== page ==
Coming years may bring new passenger rail service through Salem that would link Portland and Vancouver, WA, to our north, down to Eugene and Springfield, to the south.   Oregon Department of Transportation (ODOT) is considering four distinct routes for the 125 miles and is seeking public input on selection at upcoming public open houses.

While the trains would support current trends away from people using private cars to travel, some locals are concerned about the impacts the new service might have on Salem.

ODOT says it has been studying passenger rail down the Willamette Valley, part of the federally designated Pacific Northwest Rail Corridor, for more than 30 years.  Area population is expected to grow by about 35% over the next 25 years while freight volume in the state may grow as much as 60%.

“These increases,” ODOT says on the web site, “will result in travel demand that exceeds the available freight and passenger rail capacity in the Willamette Valley.”

In March, a Brookings Institute report on “key trends in passenger rail” in America found that train ridership has grown over the past 15 years by 55%.  Only six metro areas experienced ridership declines between 1997 and 2012 – and Portland boasts the 16th busiest Amtrak terminal in the country.

Numerous sources agree that US commuters and travelers have begun to use their cars much less and rely on “alternate” transportation such as bicycles, busses and rail more frequently.  One, Seattle’s Sightline Institute noted in 2012 that per-capita travel by vehicle on state owned roads in Washington and Oregon has dropped by 1/5th since 1999, and earlier this year, University of Minnesota transportation economist David Levinson identified 14 trends he believed will shape the future of commuting.

Levinson expects developments such as shorter workweeks and more reliance on social networks for companionship to minimize local travel.  He believes, “People with fewer cars on hand are more likely to use shared transportation modes,” such as transit, intercity rail, airplanes, and so forth.

Impacts like these will change the way Oregonians get around.  “Rail improvements are needed to provide additional passenger and freight rail capacity and to provide more reliable trains, more frequent trains, and shorter travel times between Portland and Eugene,” according to Jyll Smith, Senior Project Leader of the Oregon Passenger Rail project for ODOT.

Salem’s Mayor Anna Peterson is already serving on the project’s Leadership Council as well as the Corridor Forum that “identifies and explores broad-level issues,” Smith says. The project team has met with city of Salem staff.

Many steps remain.  ODOT must come to a decision on a preferred corridor, and then that route will have to be evaluated in detail further.  The results will be published in an Environmental Impact Statement (EIS) expected several years down the road, which will be available for public review.

This EIS will be crucial for attracting federal funds, Smith says.  The federal government has expressed a commitment to passenger trains, but, “In 2009, when the Obama Administration was distributing funds to states to improve passenger rail, Oregon did not receive funding… because it had not conducted an in-depth study and did not have a plan.”  Smith says that the EIS that will result from the Oregon Passenger Rail project “will make Oregon ready to receive funding when it again becomes available.”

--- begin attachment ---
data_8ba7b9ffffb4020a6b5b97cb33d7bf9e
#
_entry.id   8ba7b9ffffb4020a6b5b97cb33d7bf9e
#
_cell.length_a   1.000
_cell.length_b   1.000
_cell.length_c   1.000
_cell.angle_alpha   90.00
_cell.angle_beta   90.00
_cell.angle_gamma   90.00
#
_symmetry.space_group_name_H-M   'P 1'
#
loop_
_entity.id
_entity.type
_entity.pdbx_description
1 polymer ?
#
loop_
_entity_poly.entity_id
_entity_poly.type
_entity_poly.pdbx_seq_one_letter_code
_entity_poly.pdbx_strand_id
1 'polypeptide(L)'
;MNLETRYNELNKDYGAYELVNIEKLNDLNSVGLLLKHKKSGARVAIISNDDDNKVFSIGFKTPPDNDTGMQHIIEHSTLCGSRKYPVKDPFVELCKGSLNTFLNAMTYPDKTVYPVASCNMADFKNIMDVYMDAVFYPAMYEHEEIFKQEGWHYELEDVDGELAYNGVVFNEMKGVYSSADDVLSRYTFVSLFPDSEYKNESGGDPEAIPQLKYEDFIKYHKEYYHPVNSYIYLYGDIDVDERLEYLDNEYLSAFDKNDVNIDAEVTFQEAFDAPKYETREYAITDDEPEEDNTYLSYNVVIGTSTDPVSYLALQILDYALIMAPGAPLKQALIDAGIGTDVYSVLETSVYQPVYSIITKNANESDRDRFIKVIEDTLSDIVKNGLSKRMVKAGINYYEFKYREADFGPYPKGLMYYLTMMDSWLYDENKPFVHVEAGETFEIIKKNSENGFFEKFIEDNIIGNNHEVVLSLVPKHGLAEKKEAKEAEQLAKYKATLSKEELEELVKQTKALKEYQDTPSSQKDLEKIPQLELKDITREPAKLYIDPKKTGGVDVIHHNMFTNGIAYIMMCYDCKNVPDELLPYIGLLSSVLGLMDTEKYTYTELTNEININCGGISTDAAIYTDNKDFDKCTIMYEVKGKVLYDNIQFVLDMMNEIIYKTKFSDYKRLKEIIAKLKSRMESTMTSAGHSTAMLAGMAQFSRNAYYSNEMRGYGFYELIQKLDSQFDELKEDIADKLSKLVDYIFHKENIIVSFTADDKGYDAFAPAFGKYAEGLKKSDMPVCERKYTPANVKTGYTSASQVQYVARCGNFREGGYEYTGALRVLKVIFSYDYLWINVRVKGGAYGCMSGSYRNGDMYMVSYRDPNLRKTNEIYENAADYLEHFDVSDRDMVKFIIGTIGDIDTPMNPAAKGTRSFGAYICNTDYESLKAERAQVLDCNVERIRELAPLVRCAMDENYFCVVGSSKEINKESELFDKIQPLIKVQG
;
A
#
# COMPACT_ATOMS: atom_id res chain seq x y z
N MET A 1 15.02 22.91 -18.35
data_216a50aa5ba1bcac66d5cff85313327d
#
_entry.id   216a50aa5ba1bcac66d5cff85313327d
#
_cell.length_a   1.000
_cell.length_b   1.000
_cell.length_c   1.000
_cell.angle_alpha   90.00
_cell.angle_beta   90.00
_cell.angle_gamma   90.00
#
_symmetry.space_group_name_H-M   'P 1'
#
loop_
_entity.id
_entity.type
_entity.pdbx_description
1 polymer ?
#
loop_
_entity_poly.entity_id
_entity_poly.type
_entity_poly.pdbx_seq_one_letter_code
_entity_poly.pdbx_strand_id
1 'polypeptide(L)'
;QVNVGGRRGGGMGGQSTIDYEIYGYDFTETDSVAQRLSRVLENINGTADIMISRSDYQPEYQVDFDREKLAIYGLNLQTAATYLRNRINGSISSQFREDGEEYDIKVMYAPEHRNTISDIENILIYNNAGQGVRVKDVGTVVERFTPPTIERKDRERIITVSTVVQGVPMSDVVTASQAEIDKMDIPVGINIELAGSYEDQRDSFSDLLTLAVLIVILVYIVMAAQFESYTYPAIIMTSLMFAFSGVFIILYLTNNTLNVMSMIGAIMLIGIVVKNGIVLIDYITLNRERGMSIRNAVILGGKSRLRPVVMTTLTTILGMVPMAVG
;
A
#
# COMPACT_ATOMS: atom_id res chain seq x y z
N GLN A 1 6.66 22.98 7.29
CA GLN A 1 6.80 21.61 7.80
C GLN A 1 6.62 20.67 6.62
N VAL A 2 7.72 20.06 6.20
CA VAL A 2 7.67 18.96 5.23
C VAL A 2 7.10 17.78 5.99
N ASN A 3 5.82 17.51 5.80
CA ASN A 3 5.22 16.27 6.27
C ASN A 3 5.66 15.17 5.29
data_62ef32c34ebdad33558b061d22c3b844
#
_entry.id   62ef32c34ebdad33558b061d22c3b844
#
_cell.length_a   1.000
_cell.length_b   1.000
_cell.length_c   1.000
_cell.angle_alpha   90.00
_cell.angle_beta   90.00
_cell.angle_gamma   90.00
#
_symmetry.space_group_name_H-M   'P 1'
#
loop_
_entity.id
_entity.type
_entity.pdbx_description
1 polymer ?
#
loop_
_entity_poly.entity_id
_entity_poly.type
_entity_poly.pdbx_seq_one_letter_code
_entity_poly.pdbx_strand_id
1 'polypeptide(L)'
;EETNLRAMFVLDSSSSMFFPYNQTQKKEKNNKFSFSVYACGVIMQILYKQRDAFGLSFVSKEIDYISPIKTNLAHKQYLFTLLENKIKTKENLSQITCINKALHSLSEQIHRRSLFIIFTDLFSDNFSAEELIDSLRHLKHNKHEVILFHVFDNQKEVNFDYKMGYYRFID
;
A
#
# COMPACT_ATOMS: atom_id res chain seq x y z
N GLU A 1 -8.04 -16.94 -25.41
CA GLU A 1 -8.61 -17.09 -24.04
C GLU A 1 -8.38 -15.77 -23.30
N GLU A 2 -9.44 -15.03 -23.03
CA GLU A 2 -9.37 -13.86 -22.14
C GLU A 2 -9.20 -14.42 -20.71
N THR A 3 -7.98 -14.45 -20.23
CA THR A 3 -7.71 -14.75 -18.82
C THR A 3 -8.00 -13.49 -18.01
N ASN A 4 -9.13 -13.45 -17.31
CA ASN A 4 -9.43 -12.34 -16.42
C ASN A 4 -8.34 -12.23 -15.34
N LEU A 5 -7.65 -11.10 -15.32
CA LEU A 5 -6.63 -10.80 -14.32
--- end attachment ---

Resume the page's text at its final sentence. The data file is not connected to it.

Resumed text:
Some Salem residents believe the rail project may cause problems for the town.  Although the maps ODOT provide suggest general routes, they do not specify whether the projected new trains would travel existing Union Pacific Railroad (UPRR) tracks served by the Amtrak station at 500 13th Street, which now handles both passenger and freight trains, or if new tracks would be constructed east or west of downtown.  Adding new trains to the UPRR line or to any other route that bisects the city, would mean delays for cars on city roads and impacts to neighborhoods.  Currently, just six Amtrak passenger trains use the UPRR rails each day, three going in each direction.

Then there is the cost.  “The feds may pay for capital investment, but not for operations,” says Salem’s Claudia Howells, who managed ODOT’s Rail Division for a little over 8 years.  “Right now, Amtrak and the state are paying for their use of UPRR’s track,” which means the full cost is shared.”  But, Howells says, “If ODOT ends up with a separate, passenger rail-only line, the full cost will fall on the public, and that is big money.  Within the current process, I’ve yet to see that information being shared with the public.  It will kill passenger rail for a generation if ODOT selects an option that the public won’t pay for and that the state can’t afford.”

Given the reluctance of legislators to increase revenues for many primary services, Howells asks, “Does anyone believe that there is money to fund a very expensive rail system?”
An ODOT open house on the matter was held in Salem in January, and a more recent was part of Willamette University’s October 3 open house.  Salem’s next opportunity to comment involves providing input online at the web site and attending the next ODOT event on November 5.